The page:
Although the experimental hyperglycemic mouse models showed exacerbation of the pathology of SCI, the effects of hyperglycemia on the functional outcomes of human SCI remain unclear. To address this issue, we analyzed a human cohort of 528 SCI patients focusing on the relationship between blood glucose concentration at admission and functional outcome. After applying the inclusion/exclusion criteria, the data for 206 patients admitted within 24 hpi were evaluated (Fig. 5). After dividing the patients into good and poor outcome groups based on the American Spinal Injury Association (ASIA) Impairment Scale (AIS) grade at the final follow-up, we compared the two groups according to their blood glucose concentrations at admission. Although variations in the type of injury did not affect the admission blood glucose concentration, the poor outcome group (AIS A, B, and C) had significantly higher admission blood glucose concentrations than the good outcome group (AIS D and E) [median (interquartile range), 138 mg/dl (116.5 to 169.5) versus 120.5 mg/dl (102.5 to 140.5); P < 0.0005] (Fig. 6A and fig. S1). For further analyses, we defined hyperglycemia in the acute SCI patients as a blood glucose concentration of ≥126 mg/dl, in accordance with the internationally accepted standard diagnostic criteria for diabetes mellitus (18). The hyperglycemia was prolonged for 5.7 ± 1.2 days. The hyperglycemic and normoglycemic groups had similar baseline characteristics and metabolic and serological data (Tables 1 and 2). In this population, the presence of hyperglycemia on admission was associated with an increased risk of an unfavorable outcome (AIS A, B, and C) [odds ratio, 2.66; 95% confidence interval (CI), 1.52 to 4.72]. In addition, we used alternative cutoff points, 150 and 180 mg/dl, associated with the prognosis of sepsis and cardiovascular disease, respectively (18, 19). With these additional cutoff points, the odds ratios for an unfavorable outcome were 2.62 (95% CI, 1.41 to 4.88) and 3.70 (95% CI, 1.60 to 8.98), respectively, whereas that obtained using a cutoff point of 100 mg/dl was not significant (Fig. 6B). These results indicate that the admission blood glucose concentration was strongly associated with the functional outcome after SCI and that a blood glucose concentration of 126 mg/dl is an appropriate cutoff point for determining the risk of hyperglycemia associated with a poor functional outcome. We also examined the relationships between the admission blood glucose concentration values and other functional/clinical outcome measurements, including an improvement in the AIS grade, defined as moving up at least one level (for example, AIS A to AIS B/C/D/E or AIS B to AIS C/D/E). Consequently, the presence of hyperglycemia (≥126 mg/dl) on admission was found to be strongly associated with a lower probability of improvement in the AIS grade (Fig. 6C; P < 0.05), with a significantly lower ASIA motor score (Fig. 6D; P < 0.05) and a significantly lower ASIA motor score recovery rate (Fig. 6E; P < 0.05) (20). To further investigate the degree of improvement in the AIS grade among the hyperglycemic patients, the AIS improvement scores were determined as previously described (21) (see Materials and Methods for details). A smaller percentage of the hyperglycemic patients had an AIS improvement score of 1, 2, or 3 compared to that observed among the normoglycemic patients, respectively, indicating that the hyperglycemic patients showed a smaller improvement in the AIS (Table 3). Furthermore, whereas the total spinal cord independence measure (SCIM) scores [a disability score based on activities of daily living (ADLs)] (22) at admission did not differ significantly between the hyperglycemic and normoglycemic patients, the hyperglycemic patients exhibited significantly poorer SCIM scores at discharge (Fig. 6F) as well as significantly lower changes in the SCIM score from admission to discharge (Fig. 6G; P < 0.001). These results indicate that hyperglycemia at admission is a consistent risk factor for a poor functional outcome/recovery and poor ADL outcome in SCI patients.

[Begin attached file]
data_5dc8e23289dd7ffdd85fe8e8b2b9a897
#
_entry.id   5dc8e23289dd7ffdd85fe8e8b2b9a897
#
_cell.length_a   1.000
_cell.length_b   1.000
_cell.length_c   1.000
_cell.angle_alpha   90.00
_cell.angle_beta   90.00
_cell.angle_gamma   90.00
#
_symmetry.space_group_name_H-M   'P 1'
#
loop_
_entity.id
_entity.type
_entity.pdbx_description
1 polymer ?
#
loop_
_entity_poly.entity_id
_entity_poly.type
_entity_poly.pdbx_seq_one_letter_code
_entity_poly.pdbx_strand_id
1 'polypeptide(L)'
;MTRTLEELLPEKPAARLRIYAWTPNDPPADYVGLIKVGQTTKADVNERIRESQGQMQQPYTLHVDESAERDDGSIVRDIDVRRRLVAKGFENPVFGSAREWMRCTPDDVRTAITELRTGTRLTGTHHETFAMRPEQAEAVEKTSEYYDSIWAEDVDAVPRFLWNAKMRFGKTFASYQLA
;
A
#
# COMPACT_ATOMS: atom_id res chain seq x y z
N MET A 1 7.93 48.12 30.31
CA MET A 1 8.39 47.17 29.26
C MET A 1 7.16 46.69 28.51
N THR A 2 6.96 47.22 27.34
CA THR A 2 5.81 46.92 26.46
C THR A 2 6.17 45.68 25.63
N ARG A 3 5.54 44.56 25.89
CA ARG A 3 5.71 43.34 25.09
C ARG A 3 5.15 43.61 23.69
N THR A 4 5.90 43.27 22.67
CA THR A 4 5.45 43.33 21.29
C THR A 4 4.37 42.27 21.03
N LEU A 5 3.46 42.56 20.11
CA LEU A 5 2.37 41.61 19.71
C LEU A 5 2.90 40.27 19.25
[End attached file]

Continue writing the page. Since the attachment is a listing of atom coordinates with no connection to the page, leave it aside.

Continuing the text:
Fig. 5. Patient enrollment chart.